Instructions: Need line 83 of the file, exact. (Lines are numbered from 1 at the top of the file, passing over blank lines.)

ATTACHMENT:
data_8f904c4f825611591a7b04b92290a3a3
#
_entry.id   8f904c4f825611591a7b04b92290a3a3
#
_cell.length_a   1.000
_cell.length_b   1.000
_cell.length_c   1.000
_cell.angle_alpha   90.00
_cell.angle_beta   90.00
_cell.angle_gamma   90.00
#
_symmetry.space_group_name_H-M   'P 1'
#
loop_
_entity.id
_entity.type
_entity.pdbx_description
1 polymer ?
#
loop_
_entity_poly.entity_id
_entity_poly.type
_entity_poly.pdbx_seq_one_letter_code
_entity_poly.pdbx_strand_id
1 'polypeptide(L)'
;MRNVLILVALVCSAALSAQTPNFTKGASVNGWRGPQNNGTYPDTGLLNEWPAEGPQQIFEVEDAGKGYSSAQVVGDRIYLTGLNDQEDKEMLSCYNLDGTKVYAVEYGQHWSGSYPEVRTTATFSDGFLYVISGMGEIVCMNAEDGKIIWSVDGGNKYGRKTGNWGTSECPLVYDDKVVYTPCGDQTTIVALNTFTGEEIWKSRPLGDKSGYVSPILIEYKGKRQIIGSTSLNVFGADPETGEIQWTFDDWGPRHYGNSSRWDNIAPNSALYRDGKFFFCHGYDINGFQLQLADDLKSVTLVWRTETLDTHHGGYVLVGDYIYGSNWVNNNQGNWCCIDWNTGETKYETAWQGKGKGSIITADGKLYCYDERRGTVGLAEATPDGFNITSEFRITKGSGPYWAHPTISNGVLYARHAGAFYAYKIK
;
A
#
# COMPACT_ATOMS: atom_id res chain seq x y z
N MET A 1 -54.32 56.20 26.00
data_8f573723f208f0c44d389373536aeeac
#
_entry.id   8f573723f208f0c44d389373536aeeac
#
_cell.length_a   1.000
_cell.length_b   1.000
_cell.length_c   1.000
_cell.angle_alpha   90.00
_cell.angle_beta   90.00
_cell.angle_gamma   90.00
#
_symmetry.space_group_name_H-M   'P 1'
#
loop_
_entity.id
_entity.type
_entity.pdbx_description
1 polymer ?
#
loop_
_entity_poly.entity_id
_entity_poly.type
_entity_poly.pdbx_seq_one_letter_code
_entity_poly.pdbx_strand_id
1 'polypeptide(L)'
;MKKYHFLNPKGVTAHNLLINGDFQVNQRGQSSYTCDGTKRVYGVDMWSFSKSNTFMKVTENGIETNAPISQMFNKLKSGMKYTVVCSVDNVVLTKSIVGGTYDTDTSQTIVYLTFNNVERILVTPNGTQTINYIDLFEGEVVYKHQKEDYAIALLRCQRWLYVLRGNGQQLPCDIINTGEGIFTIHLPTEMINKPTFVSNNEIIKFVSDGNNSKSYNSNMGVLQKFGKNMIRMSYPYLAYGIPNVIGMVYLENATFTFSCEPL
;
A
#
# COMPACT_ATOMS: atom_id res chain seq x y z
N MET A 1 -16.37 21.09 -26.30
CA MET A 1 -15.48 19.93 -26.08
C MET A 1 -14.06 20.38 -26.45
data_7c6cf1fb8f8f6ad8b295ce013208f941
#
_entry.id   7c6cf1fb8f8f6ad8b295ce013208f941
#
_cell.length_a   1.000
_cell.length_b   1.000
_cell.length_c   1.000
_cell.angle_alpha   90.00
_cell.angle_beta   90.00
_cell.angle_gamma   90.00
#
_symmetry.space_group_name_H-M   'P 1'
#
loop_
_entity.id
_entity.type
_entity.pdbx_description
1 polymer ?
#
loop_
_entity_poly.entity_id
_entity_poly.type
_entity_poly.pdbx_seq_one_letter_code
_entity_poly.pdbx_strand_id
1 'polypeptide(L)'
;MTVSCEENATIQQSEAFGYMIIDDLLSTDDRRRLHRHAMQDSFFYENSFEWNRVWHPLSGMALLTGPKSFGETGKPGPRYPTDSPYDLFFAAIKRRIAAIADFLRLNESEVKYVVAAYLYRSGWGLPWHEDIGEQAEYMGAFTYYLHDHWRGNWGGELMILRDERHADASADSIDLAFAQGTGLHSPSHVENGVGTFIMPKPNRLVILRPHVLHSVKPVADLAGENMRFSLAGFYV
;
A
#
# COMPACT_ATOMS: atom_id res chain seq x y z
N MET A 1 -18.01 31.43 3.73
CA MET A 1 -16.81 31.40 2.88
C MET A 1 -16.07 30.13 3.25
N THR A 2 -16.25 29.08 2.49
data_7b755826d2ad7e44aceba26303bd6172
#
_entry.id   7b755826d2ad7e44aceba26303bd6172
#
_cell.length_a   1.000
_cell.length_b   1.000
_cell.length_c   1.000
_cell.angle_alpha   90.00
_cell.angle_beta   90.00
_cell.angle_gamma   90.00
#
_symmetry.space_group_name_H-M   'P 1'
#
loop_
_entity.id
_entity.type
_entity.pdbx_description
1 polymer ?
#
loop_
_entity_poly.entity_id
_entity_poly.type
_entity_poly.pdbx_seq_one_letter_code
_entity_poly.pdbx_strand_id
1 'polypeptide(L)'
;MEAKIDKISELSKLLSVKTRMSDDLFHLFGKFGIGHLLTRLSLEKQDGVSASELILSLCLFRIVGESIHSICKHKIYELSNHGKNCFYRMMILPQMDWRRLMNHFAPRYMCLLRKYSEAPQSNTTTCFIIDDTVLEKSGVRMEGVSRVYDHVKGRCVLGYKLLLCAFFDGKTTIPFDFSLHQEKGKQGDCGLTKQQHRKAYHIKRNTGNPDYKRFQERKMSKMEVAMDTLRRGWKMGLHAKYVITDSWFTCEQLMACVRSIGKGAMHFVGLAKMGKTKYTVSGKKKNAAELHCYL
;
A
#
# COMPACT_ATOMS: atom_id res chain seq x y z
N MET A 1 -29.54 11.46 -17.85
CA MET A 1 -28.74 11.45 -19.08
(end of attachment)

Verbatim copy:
#